I recently realised that I enjoy writing about current events.
One of my most read posts is about Instagram guides, I think I published it a day after guides became available to everyone, it was a hot topic.
If I’d written the post a few days or even weeks later it would have no longer been relevant. Of course the post can be read at any time but it was written for a particular moment in time.
Yesterday, I published a post about Clubhouse. I first drafted the post over 2 months ago and at the time it was over 1500 words, significantly longer than what I would usually post. For various it took a while to make time to edit the post to something I was happy to share.
But, what I noticed was that each time I went through the post, things had changed. Things like the number of users and the other apps that had added an audio feature. I regret not publishing the post sooner as with any hot topic, sooner is always better than later.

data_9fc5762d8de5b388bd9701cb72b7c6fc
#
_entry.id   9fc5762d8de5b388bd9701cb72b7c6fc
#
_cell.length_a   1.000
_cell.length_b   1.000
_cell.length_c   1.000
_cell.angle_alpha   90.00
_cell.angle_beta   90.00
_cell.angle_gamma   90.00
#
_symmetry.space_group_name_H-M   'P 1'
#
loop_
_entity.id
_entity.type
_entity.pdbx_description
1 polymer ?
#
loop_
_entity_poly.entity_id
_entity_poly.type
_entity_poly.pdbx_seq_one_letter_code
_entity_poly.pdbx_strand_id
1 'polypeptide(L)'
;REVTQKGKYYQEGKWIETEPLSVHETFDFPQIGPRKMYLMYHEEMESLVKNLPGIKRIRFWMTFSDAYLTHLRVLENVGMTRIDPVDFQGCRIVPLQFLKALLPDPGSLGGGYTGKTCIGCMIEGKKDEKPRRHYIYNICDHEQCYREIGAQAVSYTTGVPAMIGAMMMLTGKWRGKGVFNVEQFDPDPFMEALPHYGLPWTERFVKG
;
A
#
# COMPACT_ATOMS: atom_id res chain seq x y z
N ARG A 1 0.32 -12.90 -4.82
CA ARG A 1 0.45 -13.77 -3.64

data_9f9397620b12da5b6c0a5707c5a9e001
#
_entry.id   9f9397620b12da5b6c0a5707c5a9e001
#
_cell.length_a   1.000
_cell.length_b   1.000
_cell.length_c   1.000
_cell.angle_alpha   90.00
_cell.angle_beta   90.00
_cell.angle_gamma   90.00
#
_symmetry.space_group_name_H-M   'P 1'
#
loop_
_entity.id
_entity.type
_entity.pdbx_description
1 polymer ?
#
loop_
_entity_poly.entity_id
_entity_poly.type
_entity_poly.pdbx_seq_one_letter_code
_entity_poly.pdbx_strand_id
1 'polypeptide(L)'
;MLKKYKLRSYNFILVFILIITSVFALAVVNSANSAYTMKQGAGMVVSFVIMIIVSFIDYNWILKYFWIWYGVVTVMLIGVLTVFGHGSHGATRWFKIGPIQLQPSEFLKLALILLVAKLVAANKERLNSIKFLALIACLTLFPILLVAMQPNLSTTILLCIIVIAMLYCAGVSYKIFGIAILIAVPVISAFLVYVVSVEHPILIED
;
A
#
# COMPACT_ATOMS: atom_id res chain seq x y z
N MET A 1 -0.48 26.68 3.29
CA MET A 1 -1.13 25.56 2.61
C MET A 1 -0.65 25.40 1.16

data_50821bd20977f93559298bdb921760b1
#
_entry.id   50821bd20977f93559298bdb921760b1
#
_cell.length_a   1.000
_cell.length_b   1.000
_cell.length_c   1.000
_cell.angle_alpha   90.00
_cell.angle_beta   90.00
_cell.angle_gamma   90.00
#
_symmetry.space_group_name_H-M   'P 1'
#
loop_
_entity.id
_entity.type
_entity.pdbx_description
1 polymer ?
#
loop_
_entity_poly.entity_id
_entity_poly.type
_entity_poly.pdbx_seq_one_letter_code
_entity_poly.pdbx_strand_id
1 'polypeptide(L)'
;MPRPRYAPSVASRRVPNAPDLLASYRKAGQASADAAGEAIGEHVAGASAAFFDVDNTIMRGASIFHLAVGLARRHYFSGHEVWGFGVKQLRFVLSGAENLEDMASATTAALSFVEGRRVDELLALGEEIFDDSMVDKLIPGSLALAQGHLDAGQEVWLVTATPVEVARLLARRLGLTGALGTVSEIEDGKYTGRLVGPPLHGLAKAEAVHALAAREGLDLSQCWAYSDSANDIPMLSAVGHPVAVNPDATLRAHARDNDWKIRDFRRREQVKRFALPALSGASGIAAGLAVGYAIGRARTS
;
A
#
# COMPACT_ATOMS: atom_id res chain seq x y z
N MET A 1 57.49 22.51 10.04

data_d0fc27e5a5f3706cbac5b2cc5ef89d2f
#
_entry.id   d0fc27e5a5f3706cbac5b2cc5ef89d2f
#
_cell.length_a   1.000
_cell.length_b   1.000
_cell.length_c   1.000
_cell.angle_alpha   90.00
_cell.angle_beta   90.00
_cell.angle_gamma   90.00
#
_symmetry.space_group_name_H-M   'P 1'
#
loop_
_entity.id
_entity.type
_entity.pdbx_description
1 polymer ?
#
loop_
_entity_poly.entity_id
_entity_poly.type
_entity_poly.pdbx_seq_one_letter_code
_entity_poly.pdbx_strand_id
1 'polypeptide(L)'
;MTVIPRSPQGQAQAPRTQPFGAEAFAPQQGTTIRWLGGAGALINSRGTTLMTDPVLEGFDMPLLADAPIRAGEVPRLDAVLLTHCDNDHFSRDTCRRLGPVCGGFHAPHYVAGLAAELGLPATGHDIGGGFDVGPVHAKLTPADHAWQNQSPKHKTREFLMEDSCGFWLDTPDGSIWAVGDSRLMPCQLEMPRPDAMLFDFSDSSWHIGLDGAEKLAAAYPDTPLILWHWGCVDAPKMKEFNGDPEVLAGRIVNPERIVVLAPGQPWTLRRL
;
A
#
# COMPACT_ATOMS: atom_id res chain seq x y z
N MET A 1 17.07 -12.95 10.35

I think it’s fair to say that Clubhouse is still very relevant and will continue to be for the months to come. However, the post I published yesterday is very much of the time. That’s the issue you face when writing about hot topics, they don’t always last.
In contrast, the posts I’ve written that focus more around life lessons, career and self-help are what I would consider evergreen. They will be just as relevant today as they will be 12 months from now.